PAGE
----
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Data: AP; Table: Axios Visuals

LSU swapped places with Alabama in this week's AP poll to become the nation's new No. 1 team.

The state of play: The two rivals both have byes this week but will play each other in Tuscaloosa two Saturdays from now in what looks to be the first regular-season AP No. 1 vs. No. 2 meeting since their 9-6 game in 2011.

Meanwhile: Oklahoma became the third top-six team in the past three weeks to lose to an unranked opponent, falling at Kansas State and dropping five spots to No. 10. And it didn't help them that Texas lost and fell out of the top 25, either.

  • Yes, but: 14 of the past 20 College Football Playoff semifinalists had a loss, so the Sooners aren't dead. They just need some serious help (i.e. run the table and beat a ranked team in the Big 12 title game, at the very least).

The big picture: The eight-point margin between the top three teams is the closest since 1978. But it's a toss-up after that, with vastly different teams résumé-wise vying for that fourth and final spot in the playoff.

  • The rankings don't show it, but Georgia had a brutal bye week. Their marquee win is against Notre Dame (destroyed by Michigan) and their biggest loss was to South Carolina (lost by 20 to lowly Tennessee).
  • Minnesota is 8-0 for the first time since 1941 and will be off this week before hosting undefeated Penn State two Saturdays from now in the program's biggest game in decades.

In: No. 22 Kansas State and No. 24 Memphis returned to the rankings after brief stints earlier this season, while No. 25 San Diego State entered the top 25 for the first time since 2017.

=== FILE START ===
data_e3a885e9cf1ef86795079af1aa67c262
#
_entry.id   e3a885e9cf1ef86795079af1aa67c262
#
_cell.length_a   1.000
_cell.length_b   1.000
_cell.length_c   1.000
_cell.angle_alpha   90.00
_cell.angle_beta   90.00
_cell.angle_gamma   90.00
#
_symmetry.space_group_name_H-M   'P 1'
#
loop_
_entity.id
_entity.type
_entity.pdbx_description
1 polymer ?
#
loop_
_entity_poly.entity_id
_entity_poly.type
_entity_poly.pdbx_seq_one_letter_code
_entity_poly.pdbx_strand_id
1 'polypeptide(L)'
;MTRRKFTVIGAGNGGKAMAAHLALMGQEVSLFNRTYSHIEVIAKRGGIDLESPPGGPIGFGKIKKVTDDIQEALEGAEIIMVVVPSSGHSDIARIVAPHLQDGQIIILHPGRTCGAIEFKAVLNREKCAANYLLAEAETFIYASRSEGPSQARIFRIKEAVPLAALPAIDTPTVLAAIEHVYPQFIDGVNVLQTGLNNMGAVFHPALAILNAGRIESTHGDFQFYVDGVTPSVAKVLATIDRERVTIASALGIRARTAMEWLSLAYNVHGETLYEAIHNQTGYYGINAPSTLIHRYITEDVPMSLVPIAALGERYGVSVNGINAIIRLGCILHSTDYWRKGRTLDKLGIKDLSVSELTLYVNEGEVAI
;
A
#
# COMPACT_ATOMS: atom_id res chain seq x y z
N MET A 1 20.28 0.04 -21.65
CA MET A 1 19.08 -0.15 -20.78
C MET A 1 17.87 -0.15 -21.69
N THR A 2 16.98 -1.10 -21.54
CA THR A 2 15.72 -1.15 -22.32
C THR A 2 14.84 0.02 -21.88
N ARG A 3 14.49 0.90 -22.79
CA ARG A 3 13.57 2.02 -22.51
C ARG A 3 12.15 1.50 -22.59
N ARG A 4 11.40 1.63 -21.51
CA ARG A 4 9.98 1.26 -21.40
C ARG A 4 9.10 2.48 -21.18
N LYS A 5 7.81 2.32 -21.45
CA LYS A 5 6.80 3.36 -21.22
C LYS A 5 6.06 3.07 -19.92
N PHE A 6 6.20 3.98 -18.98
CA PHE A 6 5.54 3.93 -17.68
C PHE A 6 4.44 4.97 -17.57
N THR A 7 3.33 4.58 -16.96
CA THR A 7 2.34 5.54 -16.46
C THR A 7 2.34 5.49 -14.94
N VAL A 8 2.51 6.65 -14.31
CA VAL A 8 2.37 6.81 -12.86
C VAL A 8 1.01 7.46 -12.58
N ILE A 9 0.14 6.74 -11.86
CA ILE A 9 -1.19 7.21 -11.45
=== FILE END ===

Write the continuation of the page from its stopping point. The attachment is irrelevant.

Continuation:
• Out: Texas fell out of the rankings for the first time this season after losing to unranked TCU, while Iowa State (lost to Oklahoma State) and Arizona State (lost to UCLA) also dropped out.

Saturday's slate:

  • (8) Georgia at (6) Florida
  • (15) SMU at (24) Memphis
  • (7) Oregon at USC

What's next: The first CFP rankings come out in a week. With Oklahoma's loss, consider the potential debate over the following one-loss teams come Selection Day:

  • Oklahoma
  • Oregon
  • The loser of LSU-Alabama (Nov. 9)
  • The loser of Penn State-Ohio State (Nov. 23)

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Updated 32 mins ago - Politics & Policy

Coronavirus dashboard

Illustration: Sarah Grillo/Axios

  1. Global: Total confirmed cases as of 12 p.m. ET: 12,772,755 — Total deaths: 566,036 — Total recoveries — 7,030,749Map.
  2. U.S.: Total confirmed cases as of 12 p.m. ET: 3,269,531 — Total deaths: 134,898 — Total recoveries: 995,576 — Total tested: 39,553,395Map.
  3. Politics: Trump wears face mask in public for first time.
  4. States: Florida smashes single-day record for new coronavirus cases with over 15,000.
  5. Public health: Trump's coronavirus testing czar says lockdowns in hotspots "should be on the table" — We're losing the war on the coronavirus.
  6. Education: Betsy DeVos says schools that don't reopen shouldn't get federal funds — Pelosi accuses Trump of "messing with the health of our children."

Florida smashes single-day record for new coronavirus cases

Data: Covid Tracking Project; Chart: Axios Visuals

Florida reported 15,299 confirmed coronavirus cases on Sunday — a new single-day record for any state, according to its health department.

The big picture: The figure shatters both Florida's previous record of 11,458 new cases and the single-state record of 11,694 set by California last week, according to AP. It also surpasses New York's daily peak of 11,571 new cases in April, and comes just a day after Disney World reopened in Orlando.

Pelosi: Trump is "messing with the health of our children" with push to open schools

House Speaker Nancy Pelosi said on CNN's "State of the Union" Sunday that Education Secretary Betsy DeVos' aggressive push to fully reopen schools this fall is "malfeasance and dereliction of duty," accusing the Trump administration of "messing with the health of our children."

Why it matters: Trump has demanded that schools reopen as part of his efforts to juice the economy by allowing parents to return to work, despite caution from health officials that little is known about how the virus impacts children.